A Patient’s Right to Refuse Treatment

Anyone is normally free to refuse any treatment or medication as long as they understand what this refusal will mean. A doctor can only examine and treat someone without their consent in certain circumstances: for example, if they are:

  • Unconscious and cannot indicate their wishes;
  • Detained under the Mental Health Act; or
  • Temporarily incapable of giving consent: for example, due to drugs or alcohol.
If someone is forced into having any treatment they don't want, this can be treated as an assault.

If you have Lasting Powers of Attorney for your loved one, it will be your decision whether or not they should receive a course of medical treatment. If your loved one is very ill, this can be an enormously difficult decision to make and is hopefully something that you will have discussed together previously.

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I was admitted to hospital on 20/2/13 at 10:45, the paramedics told the first nurse that I has lost control of my bladder. I told the second nurse the same & two Doctors following that. I asked another nurse if I could see a manager & she asked me why? I asked her the time & it was 14:40, I explained that I had been lay in urine soaked jeans for over 4 hours & that I wanted to complain at the treatment of a patient with physical & mental disabilities. She removed & bagged my jeans & boxers. I suffer from spinal injuries, PTSD & anxiety.Is this abuse???Thank youPaul
Wilkie - 25-Feb-13 @ 7:03 AM
My mother 92 years old had a fall and broke her ankle she will be unable to put any weight on it for six weeks. She has been placed in a fracture trauma ward its set up in bays of 4 all the other 3 people in room have dementure and the person opposite crys out constantely day and night. My mother has no dementure and is very alert for her years. I have asked several times for her to be moved but nothing happens. What are our rights over this because I feel to leave her here any longer will effect her badly, she is unable to sleep at night because of the other patient.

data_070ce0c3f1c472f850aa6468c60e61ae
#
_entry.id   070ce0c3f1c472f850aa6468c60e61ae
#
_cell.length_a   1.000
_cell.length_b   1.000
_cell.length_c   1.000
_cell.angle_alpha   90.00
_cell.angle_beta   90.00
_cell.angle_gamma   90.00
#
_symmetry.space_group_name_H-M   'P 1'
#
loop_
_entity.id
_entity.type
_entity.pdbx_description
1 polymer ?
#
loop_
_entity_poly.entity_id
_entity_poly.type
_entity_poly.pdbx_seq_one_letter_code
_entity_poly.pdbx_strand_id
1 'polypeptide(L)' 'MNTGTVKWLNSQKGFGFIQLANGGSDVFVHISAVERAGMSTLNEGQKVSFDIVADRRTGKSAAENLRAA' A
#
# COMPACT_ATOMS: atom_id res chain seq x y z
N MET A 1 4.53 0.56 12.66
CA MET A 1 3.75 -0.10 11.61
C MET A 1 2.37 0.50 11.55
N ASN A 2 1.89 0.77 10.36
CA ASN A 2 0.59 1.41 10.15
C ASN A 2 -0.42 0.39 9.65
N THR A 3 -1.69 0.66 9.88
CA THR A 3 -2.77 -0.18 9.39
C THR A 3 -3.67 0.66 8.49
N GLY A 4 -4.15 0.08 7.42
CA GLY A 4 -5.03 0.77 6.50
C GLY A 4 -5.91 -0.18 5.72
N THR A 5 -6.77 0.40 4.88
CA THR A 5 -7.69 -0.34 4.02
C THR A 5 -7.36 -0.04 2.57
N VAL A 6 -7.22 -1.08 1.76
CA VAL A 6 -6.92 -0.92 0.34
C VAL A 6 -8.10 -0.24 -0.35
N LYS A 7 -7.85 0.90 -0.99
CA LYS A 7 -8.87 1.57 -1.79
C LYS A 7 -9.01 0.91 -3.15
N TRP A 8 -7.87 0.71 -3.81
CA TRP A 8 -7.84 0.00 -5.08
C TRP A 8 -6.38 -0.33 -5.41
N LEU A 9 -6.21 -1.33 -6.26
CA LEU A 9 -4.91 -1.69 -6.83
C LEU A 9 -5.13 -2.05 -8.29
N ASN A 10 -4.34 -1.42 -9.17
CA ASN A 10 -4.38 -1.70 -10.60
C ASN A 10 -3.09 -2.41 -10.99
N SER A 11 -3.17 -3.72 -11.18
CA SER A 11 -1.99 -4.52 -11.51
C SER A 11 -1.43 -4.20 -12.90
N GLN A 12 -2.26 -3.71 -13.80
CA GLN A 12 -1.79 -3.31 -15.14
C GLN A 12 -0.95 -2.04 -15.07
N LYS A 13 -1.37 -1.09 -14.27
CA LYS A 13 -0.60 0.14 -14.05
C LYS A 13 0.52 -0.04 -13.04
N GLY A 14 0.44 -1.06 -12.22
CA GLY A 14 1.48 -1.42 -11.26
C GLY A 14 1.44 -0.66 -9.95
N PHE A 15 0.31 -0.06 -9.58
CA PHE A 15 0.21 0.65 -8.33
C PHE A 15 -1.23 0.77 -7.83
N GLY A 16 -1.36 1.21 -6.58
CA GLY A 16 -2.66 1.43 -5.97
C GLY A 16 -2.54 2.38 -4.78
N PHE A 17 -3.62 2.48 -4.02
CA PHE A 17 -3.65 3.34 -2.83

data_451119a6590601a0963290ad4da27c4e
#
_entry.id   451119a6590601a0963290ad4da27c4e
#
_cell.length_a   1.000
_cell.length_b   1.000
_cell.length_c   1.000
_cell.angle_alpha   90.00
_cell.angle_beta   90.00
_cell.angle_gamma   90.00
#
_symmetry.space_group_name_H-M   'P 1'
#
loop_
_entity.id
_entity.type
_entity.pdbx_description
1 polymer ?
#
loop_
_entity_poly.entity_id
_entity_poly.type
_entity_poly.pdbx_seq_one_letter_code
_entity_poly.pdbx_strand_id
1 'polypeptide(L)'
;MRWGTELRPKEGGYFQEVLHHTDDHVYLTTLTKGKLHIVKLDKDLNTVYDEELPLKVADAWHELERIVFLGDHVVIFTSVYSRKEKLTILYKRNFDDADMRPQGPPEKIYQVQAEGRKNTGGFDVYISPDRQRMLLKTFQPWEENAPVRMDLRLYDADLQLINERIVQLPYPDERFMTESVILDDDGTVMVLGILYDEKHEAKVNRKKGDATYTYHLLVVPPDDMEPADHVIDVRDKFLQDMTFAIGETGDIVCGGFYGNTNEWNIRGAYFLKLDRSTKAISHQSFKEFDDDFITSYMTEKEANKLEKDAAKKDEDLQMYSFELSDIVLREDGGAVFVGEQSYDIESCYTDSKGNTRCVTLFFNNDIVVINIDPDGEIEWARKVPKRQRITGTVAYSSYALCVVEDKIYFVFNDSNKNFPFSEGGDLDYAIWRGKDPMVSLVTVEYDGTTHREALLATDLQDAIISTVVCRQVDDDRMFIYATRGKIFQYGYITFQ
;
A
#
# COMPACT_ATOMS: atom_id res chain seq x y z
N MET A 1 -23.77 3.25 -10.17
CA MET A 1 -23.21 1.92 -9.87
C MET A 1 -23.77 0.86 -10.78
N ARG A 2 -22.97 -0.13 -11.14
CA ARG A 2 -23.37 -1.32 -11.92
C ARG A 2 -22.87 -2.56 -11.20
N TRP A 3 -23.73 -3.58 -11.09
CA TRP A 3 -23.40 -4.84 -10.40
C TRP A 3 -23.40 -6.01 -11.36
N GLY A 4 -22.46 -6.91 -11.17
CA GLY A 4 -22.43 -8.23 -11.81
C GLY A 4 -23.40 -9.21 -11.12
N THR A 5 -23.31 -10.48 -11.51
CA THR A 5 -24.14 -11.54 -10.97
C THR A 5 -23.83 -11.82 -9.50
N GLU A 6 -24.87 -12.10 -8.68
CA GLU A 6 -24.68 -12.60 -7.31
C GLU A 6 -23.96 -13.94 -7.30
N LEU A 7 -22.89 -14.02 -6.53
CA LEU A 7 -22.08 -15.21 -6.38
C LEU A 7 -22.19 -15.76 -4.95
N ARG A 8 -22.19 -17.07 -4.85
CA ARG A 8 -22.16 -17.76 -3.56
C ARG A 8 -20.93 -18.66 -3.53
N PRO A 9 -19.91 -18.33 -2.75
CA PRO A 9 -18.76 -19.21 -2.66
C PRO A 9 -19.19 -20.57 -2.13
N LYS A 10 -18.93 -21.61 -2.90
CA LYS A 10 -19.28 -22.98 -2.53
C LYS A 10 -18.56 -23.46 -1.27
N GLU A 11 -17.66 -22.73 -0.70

corbiere - 21-Jun-11 @ 10:17 PM
Hi, my mum is in hospital following a stroke 2 weeks ago.The unit is a stroke rehab one and I'm not very happy about her being there.Her mobility is good, that not having been affected much by the stroke.She is unable to speak yet although she is trying very hard to do so.She hates being there and as dyspraxia is affected by not being relaxed I feel this along with her being so unhappy is hindering her progress.The staff take a long time to get round to doing the therapies needed and even then it's for a short while only each day.I care for full time at home and fell that she would be much happier here and I can give her a lot more input.If she is medically sound (once the catheter they have in place - not because of incontinence but for their convenience) is removed where do I stand with regard to getting her home.I've heard that the speech therapists visit people at home and I'm more than happy to support their work after they've gone.Many thanks :-)
Cara - 24-Mar-11 @ 11:12 AM